Penn men pick up first Ivy win, defeating Columbia, 72-70

MORNINGSIDE HEIGHTS, N.Y. – “I thought it was a heck of a college basketball game,” announced Penn head coach Steve Donahue as he walked into the postgame press conference following his team’s 72-70 victory over Columbia.  “I thought the level of execution, in the second half in particular, was amazing.”

Penn held on despite red-hot shooting from Columbia in the second half, collecting its first win in Ivy play after Gabe Stefanini’s would-be game-tying shot for the Lions missed the mark just before the buzzer.

The Quakers showed up to Levien Gymnasium for Saturday’s showdown with the Lions winless in conference play, after their 80-71 loss to Cornell. “We lost three straight,” Donahue said. “We don’t want to look at that as part of the scenario, but the reality of it is we all know that we have to focus on this (game) and play as well as we can.”

They were not playing their best at the start, as Columbia used a 10-0 run over a three-minute period to open a 23-12 lead 10 minutes into the opening half.  Donahue knew he needed something to change his team’s fortunes, so he looked at his bench and went to Max Rothschild.

“I felt we needed his toughness out there,” Donahue said. “When he came into the game, it flipped.”

After the senior forward came into the contest with his team down nine, Penn used that spark to go on a 12-2 run over the next six minutes to go up 26-25.  The Red & Blue ended the first 20 minutes with a 32-31 advantage.

Facing one of the nation’s weakest three-point defenses, the Red & Blue looked to exploit the Lions from outside the arc, but Columbia was up for the challenge.

“Our focal point was trying to take away three-pointers from Penn, and I thought we did a good job of that,” said Lions head coach Jim Engles.  He was correct, as Penn missed its first nine attempts from three and finished the half 3-for-17 (18 percent).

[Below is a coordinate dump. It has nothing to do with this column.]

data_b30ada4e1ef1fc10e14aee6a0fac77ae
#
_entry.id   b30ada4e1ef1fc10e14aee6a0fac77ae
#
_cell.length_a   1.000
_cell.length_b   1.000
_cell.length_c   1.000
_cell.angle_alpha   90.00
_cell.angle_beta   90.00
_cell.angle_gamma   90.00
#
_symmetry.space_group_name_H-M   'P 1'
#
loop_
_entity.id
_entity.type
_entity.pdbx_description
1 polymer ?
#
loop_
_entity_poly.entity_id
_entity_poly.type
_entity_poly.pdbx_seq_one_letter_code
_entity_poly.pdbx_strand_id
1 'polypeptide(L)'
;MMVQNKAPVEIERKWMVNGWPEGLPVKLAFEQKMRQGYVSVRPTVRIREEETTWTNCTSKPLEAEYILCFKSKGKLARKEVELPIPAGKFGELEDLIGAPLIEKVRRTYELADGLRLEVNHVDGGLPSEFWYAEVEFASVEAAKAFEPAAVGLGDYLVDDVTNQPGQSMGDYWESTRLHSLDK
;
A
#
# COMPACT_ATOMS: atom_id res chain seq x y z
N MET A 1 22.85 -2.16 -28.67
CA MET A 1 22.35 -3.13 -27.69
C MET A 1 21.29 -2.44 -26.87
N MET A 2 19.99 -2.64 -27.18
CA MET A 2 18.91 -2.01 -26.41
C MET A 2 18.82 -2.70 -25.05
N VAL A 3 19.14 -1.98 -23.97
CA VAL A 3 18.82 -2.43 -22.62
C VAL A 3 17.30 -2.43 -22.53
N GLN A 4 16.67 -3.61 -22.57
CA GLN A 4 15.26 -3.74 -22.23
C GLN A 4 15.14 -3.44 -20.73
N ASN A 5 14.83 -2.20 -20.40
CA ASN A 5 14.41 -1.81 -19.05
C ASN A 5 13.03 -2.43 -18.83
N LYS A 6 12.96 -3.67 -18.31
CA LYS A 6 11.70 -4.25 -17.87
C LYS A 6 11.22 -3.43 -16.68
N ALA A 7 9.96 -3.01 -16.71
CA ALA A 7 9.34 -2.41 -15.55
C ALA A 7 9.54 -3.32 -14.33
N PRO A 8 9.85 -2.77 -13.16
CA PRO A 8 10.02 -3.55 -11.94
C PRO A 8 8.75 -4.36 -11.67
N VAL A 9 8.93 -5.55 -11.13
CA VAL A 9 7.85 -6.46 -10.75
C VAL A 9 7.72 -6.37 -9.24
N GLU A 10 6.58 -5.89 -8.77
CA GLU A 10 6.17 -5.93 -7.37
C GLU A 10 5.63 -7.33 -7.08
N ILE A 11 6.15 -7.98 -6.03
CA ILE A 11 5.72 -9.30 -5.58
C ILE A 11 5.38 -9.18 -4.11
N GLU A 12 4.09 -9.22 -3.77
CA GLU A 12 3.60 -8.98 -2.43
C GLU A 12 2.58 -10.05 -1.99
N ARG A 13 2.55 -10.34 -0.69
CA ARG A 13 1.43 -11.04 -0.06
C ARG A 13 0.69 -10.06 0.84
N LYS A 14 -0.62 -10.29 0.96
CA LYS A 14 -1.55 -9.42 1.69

Unfortunately for the Lions, their physical play sent Penn to the free throw line 12 times, and the Quakers uncharacteristically hit 11 of them.  “That 11-for-11 in the first half, when things weren’t going well was a real key to this game”, reflected Donahue.

The Lions, aware of Penn’s strong three-point defense, game-planned their offense inside the arc.  In the first half, they took almost two thirds of their shots from two and shot 58 percent (11-for-19).  The Quakers, meanwhile, took over two thirds of their shots from beyond the arc in the first half.  With their poor outside performance, an adjustment would be needed over the next 20 minutes if Penn wanted to avoid a second 0-4 start to league play in the last three years.

While the first half had its ups and downs, the second half would be played at an incredibly high level.

The Lions shot 71 percent from the field for the half, and Penn made 67 percent of their shots.  Columbia was led by Stefanini, who put up 16 points in the last frame on 7-for-12 shooting, and Quinton Adlesh, who was a perfect 5-for-5. The Quakers were led by AJ Brodeur, who totaled 18 points on 6-for-8 shooting from the field and free throw line.

With both teams playing at this high level, it was difficult for either to take control.  Over the first 15 minutes of the second half, there ended up being eight ties and four lead changes.

An Adlesh backdoor layup left the score 67-66 in Penn’s favor with 3:45 remaining in regulation.  On the next possession, Brodeur found himself double-teamed to the left of the basket and kicked it out to Jake Silpe, who quickly relayed it to Bryce Washington at the top of the arc for a three-pointer.  With under 10 seconds left on the shot clock, Stefanini drove into the paint, going up and under Silpe for a layup to make it a two-point game.